Average price for UK litre of petrol below 150p for first time since war in Ukraine

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The average UK price for a litre of petrol has fallen below 150p for the first time since the outbreak of war in Ukraine.

The AA said that a litre of petrol typically cost 149.74p on Monday, its lowest since Russia invaded Ukraine on 24 February 2022, when it averaged 149.67p a litre.

The outbreak of war in Europe sent commodity markets soaring, pushing up the wholesale prices of oil and gas.

Petrol reached a record of 191.53p a litre on 3 July as surging fuel prices fed into rampant inflation and a squeeze on the cost of living.

Luke Bosdet, the AA’s spokesperson on pump prices, said: “A 41.8p-a-litre crash in the average pump price of petrol is a huge relief for drivers, cutting £22.99 from the cost of filling the typical car tank.”

Diesel now averages 172.21p a litre, down from a record of 199.07p at the start of July, the motoring group said. Some retailers sold diesel at over £2 a litre.

However, the relief for drivers could be short lived as road fuel is set to increase by 6p including VAT in March when a year-long fuel duty cut comes to an end.

The Competition and Markets Authority (CMA) was asked by the UK government to study pump prices last summer after accusations that a cut to fuel duty was not being passed on to consumers.

The CMA raised concerns over the margins made by oil refineries, and then later said there was evidence of “rocket and feather” behaviour – when prices shoot up rapidly but come down slowly – in the retail industry. Its investigation continues.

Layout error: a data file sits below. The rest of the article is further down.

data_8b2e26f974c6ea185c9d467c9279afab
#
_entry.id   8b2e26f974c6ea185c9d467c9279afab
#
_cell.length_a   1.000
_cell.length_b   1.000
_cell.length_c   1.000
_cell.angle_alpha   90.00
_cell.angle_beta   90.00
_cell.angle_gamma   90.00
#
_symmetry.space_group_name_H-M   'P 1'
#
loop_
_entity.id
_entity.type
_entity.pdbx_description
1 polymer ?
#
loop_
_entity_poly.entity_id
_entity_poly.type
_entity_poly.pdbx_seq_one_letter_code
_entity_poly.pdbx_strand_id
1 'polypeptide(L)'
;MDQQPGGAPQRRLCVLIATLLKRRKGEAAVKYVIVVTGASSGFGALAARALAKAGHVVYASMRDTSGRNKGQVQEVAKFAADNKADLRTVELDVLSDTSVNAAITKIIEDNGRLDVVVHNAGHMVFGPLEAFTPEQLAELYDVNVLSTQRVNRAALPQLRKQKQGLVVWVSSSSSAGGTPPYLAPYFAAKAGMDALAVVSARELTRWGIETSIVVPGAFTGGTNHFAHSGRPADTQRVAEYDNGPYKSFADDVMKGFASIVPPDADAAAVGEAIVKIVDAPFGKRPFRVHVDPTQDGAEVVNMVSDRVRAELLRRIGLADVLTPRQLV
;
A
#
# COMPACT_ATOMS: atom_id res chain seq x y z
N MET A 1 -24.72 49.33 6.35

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Last week the RAC accused petrol station owners of not passing on falling wholesale costs to drivers.

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Bosdet said that fuel at 150p a litre was still far higher than the previous record high of 142.48p, set in April 2012.

He said: “Indicative of the chaos of UK pump pricing and the rampant exploitation of drivers by many fuel retailers, the AA spotted supermarket and non-supermarket retailers yesterday charging less than 140p a litre in south Wales and Northern Ireland.

“How fuel stations in areas of big populations and high volume sales can charge well over 10p more for fuel than in largely rural parts of the UK is a question that the Competition and Markets Authority will have to address.”

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